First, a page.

Your RDA of Irony

Dressed to Kill

Republican congressional candidate Rich Iott is bewildered by the hostile reaction to his fondness for Nazi SS uniforms.  The poor man just couldn’t think of another way to express his enthusiasm for beer and marzipan.  Well, I can empathize.  After watching “Going My Way”, I thought it perfectly natural to impersonate Torquemada.  (His way of getting people to reach high notes was as effective as Bing Crosby’s.)  The restraining order from the Archdiocese has persuaded me otherwise.  Now wiser, I can suggest to Mr. Iott a number of historical roles where he still get away with mass murder. 

For instance, he could be a Crusader.  Both the costumes and religious wars are chic.  Even if Mr. Iott can’t find any Saracen impersonators, he can always stage a siege of  Dearborn, Michigan.  He can also attack colleges as bastions of heresy.  (The Cathars really weren’t liberals, but none of them are left to protest.  That Crusade was a success.)  The Greek Orthodox are also fair game; robbing a coffee shop could be considered a reenactment of sacking Constantinople.  As for the Jews, those massacres are well past the statute of limitations; Eric Cantor might offer his endorsement as well as thanks for not killing him.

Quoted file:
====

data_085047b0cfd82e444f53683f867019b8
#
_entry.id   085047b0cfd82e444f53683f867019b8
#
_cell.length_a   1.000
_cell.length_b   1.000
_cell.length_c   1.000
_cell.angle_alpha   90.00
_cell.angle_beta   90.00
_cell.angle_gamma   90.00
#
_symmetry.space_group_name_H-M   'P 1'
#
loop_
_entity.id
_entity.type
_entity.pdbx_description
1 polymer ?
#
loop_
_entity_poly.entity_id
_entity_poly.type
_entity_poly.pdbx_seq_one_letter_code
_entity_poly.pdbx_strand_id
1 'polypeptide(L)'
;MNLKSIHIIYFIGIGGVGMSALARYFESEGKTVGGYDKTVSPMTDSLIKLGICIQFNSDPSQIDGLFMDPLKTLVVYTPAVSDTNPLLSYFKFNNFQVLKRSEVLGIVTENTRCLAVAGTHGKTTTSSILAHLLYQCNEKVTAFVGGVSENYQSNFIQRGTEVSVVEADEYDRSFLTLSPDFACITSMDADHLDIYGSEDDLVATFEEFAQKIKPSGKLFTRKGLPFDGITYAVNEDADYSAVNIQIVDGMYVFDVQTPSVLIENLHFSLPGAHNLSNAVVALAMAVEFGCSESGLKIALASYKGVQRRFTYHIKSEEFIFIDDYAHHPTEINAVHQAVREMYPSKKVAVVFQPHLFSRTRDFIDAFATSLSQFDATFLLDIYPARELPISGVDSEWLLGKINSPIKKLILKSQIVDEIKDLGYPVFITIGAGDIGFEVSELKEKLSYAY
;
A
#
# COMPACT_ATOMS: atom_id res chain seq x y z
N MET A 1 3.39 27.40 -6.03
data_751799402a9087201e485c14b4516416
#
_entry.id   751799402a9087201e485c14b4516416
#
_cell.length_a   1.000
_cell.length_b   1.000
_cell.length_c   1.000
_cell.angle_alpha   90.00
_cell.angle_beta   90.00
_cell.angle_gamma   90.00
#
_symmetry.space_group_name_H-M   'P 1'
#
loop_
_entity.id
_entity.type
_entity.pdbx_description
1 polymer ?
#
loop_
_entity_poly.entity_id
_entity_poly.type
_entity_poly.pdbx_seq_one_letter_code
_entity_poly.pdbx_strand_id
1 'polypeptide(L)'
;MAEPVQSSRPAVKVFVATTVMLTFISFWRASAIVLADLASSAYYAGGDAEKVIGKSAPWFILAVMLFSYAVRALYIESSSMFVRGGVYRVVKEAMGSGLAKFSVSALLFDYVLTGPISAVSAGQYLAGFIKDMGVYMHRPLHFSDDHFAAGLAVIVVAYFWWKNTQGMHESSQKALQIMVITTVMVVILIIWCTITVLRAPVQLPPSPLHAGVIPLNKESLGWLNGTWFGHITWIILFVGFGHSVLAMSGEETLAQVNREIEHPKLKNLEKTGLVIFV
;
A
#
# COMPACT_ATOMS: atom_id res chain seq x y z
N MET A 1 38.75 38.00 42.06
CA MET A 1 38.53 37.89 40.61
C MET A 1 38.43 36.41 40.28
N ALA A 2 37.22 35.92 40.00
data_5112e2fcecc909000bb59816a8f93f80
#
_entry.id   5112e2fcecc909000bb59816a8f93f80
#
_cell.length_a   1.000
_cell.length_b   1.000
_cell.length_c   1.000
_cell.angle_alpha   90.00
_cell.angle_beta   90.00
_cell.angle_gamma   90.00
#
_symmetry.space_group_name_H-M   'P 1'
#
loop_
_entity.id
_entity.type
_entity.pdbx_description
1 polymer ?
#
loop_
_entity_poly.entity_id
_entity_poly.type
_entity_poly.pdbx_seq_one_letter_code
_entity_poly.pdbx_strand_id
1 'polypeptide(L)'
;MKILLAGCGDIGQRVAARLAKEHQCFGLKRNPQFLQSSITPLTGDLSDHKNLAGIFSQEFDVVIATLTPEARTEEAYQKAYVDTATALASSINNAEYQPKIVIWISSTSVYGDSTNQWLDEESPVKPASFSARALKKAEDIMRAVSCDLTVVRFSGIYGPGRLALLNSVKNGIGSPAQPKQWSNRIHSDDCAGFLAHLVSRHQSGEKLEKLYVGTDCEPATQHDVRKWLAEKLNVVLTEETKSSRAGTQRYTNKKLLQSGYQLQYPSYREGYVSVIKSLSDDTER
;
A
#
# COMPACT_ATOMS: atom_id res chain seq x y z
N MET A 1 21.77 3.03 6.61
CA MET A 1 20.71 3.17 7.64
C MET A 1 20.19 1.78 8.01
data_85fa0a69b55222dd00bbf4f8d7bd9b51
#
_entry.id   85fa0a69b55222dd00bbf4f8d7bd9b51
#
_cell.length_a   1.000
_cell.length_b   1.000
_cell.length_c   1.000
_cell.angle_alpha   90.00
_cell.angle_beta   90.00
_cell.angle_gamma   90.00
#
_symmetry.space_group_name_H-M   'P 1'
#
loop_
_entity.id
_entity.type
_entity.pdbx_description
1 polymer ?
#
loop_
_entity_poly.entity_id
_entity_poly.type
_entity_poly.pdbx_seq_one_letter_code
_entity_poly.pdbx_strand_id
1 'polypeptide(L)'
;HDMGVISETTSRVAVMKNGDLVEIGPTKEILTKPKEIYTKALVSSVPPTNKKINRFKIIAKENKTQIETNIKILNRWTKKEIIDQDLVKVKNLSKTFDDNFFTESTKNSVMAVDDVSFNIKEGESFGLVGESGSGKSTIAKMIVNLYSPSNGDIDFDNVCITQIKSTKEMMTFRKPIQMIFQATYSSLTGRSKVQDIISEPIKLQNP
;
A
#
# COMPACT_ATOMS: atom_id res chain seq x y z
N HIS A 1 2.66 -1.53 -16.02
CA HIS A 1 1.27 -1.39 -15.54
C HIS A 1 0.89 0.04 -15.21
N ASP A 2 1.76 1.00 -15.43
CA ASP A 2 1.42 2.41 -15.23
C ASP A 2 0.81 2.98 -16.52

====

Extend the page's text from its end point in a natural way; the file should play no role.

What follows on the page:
But if Iott would like a historical role that expresses family values, hatred of liberals, and a successful healthcare policy, he should impersonate Catherine de Medici.  Having nine children and sponsoring the massacre of Huguenots, Catherine de Medici embodies the Republican pro-life platform.  She also is remembered for her innovative way of providing medicine.  Laced into books and gloves as well as delicious additions to meals, her pharmaceutical treatments were remarkably effective.  Mr. Iott could recommend a similar program for Medicare and Medicaid recipients.

And if Mr. Iott tires of portraying Catherine de Medici, he can use the same dress to impersonate J. Edgar Hoover.

p.s.  Let’s not forget the historic significance of this day:

  1. Michele says:

    For a distressing number of years I worked at a New York ad agency called Grey. It was called Grey because the founders, Larry Valentstein and Arthur Fatt, believed that in an industry dominated by WASPs and known for its anti-Semitism, it was a wiser choice than Valentstein & Fatt Advertising. Over the decades the agency grew and prospered and when I first arrived there, the then-CEO, Ed Meyer, had recently bought Grey’s first European agencies, one of which was in Germany. On a visit to the new acquisition, an agency EVP was invited to the German executive’s home. That’s when Grey learned that the chairman of their German agency had a full-scale U-Boat rigged up in his basement and liked to dress in uniform as its captain. He was quickly replaced by a younger, more modern German who wore designer suits and traveled with his wife and mistress. Mad Men indeed.

    • Eugene Finerman says:


      If you must know, I like impersonating a Byzantine. I will glue mosaics all over my body and annoy everyone with arcane dissertations. So aside from the mosaics, I act normally.


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